Mostly what that doctor is looking for is whether or not the patient is suicidal. A patient has to say he or she is suicidal and thinking about actually killing himself or herself to be allowed to stay in the hospital. If the person is only thinking suicidal thoughts, then it is out the door. Frequently the patient is not ready for discharge. Many of my co-workers and I wish for a time when we could keep the patient in the hospital long enough to get better, truly better. As it is, I feel a pressure to get people better and have at times increased medication too fast.

The point of all this is, as I see it, that money is not everything and that cherishing life can encompass everything including our relationship with money.

Reply

Global Patriot August 19, 2009 at 2:57 pm

A very insightful statement : “What matters is how we as human beings with hearts and souls chose to take care of our brother and sisters who are in genuine need.”

How we accomplish this – privately or with government involvement – is secondary to the notion that as a society matures we figure out, as human beings, how to take care of each other.

Reply

cstante August 19, 2009 at 9:29 pm

I don’t know if health care is a right or not. To me it doesn’t matter. What matters is how we as human beings with hearts and souls chose to take care of our brother and sisters who are in genuine need. I am a psychiatrist working on an inpatient psychiatric unit in a fairly small community hospital.

I see people who are on the whole unable to care for themselves. Most insurance companies want an update on a patient even after only a day or two in the hospital. This is absurd. No one with a serious psychiatric illness gets better in two days. Frequently I have to do what is called a peer review. This means that I have to talk to a doctor at an insurance company to justify why I think the patient needs to stay in the hospital.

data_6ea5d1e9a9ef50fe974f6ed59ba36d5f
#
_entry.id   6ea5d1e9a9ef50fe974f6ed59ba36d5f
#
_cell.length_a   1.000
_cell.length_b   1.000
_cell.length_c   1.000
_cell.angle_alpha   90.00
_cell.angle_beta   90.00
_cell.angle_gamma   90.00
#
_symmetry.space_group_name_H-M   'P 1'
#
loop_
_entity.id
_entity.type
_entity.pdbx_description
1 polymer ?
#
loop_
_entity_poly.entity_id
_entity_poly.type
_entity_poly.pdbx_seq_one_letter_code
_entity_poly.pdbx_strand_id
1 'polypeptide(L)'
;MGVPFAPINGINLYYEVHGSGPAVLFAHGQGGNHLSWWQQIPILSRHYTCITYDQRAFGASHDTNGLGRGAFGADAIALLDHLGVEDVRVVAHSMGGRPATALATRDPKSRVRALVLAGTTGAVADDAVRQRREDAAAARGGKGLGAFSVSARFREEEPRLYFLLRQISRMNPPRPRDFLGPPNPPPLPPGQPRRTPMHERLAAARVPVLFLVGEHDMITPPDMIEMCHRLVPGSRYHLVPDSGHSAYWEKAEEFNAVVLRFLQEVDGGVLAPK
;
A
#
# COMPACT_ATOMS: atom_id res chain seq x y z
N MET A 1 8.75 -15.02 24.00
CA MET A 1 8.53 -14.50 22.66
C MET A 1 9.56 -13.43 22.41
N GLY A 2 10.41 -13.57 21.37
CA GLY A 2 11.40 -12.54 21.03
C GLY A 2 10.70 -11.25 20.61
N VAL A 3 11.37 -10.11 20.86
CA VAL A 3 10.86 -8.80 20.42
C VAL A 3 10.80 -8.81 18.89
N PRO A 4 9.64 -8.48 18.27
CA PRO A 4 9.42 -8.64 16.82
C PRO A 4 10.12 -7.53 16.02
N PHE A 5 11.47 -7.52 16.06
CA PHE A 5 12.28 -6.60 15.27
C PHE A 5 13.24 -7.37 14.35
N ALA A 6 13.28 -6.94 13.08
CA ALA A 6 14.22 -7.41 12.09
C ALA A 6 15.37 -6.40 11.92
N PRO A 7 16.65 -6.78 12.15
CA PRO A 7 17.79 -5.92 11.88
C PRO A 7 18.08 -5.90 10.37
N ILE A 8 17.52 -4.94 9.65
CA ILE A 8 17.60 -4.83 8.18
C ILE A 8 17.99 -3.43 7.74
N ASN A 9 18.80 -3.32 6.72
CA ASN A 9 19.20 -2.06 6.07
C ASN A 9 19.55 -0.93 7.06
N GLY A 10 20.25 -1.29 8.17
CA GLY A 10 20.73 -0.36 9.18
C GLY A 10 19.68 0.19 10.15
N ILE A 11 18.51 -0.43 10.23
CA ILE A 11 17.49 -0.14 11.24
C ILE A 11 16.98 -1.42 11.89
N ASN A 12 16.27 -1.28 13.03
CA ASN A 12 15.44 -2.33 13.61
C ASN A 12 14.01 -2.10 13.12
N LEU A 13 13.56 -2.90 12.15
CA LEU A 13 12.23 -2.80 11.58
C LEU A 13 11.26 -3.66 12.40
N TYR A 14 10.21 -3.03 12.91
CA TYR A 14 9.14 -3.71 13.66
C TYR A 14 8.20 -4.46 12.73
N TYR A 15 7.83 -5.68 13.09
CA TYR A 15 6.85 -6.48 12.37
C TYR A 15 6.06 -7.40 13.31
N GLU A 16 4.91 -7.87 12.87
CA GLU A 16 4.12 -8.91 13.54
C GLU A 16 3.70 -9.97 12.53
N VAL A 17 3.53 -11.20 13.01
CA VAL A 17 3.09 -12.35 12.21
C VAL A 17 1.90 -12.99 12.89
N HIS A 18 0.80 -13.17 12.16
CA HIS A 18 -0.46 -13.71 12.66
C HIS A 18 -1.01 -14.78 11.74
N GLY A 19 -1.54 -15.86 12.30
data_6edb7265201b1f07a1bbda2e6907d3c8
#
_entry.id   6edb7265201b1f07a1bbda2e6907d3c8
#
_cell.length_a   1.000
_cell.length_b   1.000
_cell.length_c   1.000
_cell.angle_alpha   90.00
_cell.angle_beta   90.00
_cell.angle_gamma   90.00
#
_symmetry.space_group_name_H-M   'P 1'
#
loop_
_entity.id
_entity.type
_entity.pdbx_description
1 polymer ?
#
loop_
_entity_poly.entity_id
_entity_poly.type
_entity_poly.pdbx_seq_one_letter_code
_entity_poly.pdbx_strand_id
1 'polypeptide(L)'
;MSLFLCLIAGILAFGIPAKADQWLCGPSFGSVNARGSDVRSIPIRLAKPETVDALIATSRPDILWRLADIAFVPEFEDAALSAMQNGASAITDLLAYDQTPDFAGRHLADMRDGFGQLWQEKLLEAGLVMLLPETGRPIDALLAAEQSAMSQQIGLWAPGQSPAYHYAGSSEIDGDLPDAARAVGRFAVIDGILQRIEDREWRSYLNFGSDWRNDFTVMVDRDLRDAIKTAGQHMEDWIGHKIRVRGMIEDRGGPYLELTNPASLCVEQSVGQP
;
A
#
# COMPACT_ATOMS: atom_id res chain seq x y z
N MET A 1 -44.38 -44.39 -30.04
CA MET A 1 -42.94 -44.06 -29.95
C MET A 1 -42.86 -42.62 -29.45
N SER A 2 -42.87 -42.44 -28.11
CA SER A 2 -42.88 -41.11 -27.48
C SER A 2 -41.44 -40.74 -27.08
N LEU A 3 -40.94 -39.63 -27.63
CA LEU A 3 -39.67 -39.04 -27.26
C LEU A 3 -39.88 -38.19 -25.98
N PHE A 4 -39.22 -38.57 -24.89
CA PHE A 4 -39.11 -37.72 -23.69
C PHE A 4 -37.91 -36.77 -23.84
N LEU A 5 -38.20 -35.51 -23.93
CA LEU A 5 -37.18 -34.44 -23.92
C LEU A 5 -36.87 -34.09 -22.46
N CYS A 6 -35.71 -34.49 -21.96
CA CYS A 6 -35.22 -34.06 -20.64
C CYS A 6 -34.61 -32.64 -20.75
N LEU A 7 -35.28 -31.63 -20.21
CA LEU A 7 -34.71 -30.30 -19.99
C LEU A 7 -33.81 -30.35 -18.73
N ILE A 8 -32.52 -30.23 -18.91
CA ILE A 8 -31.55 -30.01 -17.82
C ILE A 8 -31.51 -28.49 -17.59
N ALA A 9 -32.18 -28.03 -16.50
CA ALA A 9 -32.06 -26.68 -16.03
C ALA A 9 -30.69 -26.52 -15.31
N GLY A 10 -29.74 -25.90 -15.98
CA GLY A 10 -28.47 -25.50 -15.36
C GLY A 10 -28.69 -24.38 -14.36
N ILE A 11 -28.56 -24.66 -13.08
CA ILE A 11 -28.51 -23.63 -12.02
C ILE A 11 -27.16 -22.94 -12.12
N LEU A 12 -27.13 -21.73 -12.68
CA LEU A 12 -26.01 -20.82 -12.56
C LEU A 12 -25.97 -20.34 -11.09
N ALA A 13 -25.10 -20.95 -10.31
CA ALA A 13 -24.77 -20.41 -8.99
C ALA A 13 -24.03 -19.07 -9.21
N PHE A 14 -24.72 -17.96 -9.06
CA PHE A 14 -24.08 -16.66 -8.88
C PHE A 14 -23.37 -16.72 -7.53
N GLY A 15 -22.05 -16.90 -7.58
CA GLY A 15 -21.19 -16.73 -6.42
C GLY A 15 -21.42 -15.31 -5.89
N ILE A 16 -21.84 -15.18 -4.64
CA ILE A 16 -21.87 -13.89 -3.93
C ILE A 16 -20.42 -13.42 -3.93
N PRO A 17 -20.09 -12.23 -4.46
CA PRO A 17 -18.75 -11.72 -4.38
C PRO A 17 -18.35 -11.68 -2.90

Mostly what that doctor is looking for is whether or not the patient is suicidal. A patient has to say he or she is suicidal and thinking about actually killing himself or herself to be allowed to stay in the hospital. If the person is only thinking suicidal thoughts, then it is out the door. Frequently the patient is not ready for discharge. Many of my co-workers and I wish for a time when we could keep the patient in the hospital long enough to get better, truly better. As it is, I feel a pressure to get people better and have at times increased medication too fast.

The point of all this is, as I see it, that money is not everything and that cherishing life can encompass everything including our relationship with money.

Reply

GlobalPatriot August 19, 2009 at 9:57 pm

A very insightful statement : “What matters is how we as human beings with hearts and souls chose to take care of our brother and sisters who are in genuine need.”

How we accomplish this – privately or with government involvement – is secondary to the notion that as a society matures we figure out, as human beings, how to take care of each other.

Reply

Skovi August 10, 2009 at 10:05 pm

To me is not only about insuring the uninsured, but making sure that everyone receives the health care they need when they need it. The problem lies in the “profitable” side of this matter, when insurance companies make money by denying health services for whatever reason. This is the scary part that unfortunately and unethically has taken the lives of many and has left families bankrupt. That is mainly what’s wrong about the health system.

Reply

Global Patriot August 10, 2009 at 10:39 pm

The “maturity” view stated in the post supports your statement: “everyone receives the health care they need when they need it” – what is interesting is that even those who support this notion differ on how to actually make it happen – private industry, government, or a combination of both.

Reply

Skovi August 11, 2009 at 5:05 am